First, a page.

... Specifically, football teams are performing higher numbers of goal scoring, passing and organising related technical actions whilst committing fewer fouls and receiving fewer cards in home games comparing to away games (Sarmento et al., 2014;Liu et al., 2015). Higher ranked teams generally involved more in actions with ball possession (Liu et al., 2015;Trewin et al., 2017), and covered more distance and high-speed-running distance whilst in ball possession (Hoppe et al., 2015;Trewin et al., 2017). Playing against stronger opposition demanded a higher level of technical, tactical and physical performance (Taylor et al., 2008;Castellano et al., 2011;Liu et al., 2015). ...
Article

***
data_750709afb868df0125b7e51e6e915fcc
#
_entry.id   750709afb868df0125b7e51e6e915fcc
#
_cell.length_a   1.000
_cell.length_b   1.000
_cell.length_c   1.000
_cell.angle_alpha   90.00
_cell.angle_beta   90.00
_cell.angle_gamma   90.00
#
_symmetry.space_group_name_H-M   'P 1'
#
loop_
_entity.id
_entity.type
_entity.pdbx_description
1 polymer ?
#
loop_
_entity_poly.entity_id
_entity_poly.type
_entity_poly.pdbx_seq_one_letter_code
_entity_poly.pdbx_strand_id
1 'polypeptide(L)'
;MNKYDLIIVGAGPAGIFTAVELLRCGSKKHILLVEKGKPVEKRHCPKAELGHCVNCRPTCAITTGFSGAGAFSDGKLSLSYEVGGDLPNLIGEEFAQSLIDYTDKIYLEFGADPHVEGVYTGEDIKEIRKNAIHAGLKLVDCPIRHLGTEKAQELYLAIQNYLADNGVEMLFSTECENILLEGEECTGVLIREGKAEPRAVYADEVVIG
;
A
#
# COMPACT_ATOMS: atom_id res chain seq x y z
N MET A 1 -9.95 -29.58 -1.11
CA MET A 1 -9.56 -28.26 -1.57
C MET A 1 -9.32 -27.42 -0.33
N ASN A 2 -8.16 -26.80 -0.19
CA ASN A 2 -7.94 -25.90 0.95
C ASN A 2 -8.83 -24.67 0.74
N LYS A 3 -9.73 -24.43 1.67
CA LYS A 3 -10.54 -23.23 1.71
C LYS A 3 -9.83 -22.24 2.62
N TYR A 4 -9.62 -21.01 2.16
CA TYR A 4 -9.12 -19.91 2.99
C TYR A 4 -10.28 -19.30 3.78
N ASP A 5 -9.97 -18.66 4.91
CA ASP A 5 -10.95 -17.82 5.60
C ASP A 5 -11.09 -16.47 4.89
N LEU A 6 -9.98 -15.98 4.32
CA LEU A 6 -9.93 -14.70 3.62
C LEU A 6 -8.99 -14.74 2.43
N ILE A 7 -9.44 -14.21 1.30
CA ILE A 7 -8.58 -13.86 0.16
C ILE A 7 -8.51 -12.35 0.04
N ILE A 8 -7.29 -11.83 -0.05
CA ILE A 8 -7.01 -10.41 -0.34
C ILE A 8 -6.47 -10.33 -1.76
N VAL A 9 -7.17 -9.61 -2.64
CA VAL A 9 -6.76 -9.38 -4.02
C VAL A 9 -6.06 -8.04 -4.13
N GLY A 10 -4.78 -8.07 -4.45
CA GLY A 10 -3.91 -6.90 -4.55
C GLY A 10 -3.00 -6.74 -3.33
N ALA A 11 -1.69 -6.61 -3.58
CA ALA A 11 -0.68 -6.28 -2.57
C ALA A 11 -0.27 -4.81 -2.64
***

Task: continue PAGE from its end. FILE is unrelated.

The study aims to quantify the variation in the physical and technical match performance of football teams in different months of a season in the Chinese Super League (CSL). Data of 1,899 matches in the seasons 2012–2019 of CSL collected by Amisco Pro® were analysed. The generalised mixed modelling was employed to estimate the per match mean values of six physical performance-related parameters and 16 technical performance-related parameters of CSL teams in every month of all the eight seasons. Results showed that: (1) the mean values of all the analysed physical performance-related parameters (total/sprint/HSR/MSR distance, sprint/HSR efforts) of CSL teams through a season were characterised like a ‘U’ shape, the highest value was observed in the beginning of season (March), then decreased gradually, reaching the lowest in August, and rebounded progressively from September to November; (2) the mean values of eight technical performance-related parameters (goals, shots, shot accuracy, individual possession, individual possession in the last third, crosses, cross accuracy and yellow cards) presented trivial changes through the whole season; (3) the number of passes, passes per shot, forward passes, and time in individual possession showed trivial changes from March to October, but showed a substantially increase in November (the last month of season); (4) Pass accuracy, forward pass accuracy, and the number of mean ball touches per individual possession substantially increased in June, July and August, whilst the number of challenges, ground challenges, air challenges, tackles and fouls all substantially decreased in these 3 months. These results could provide detailed information to help the practitioners choose the best training and match preparation strategy in the means of periodisation in different season phases.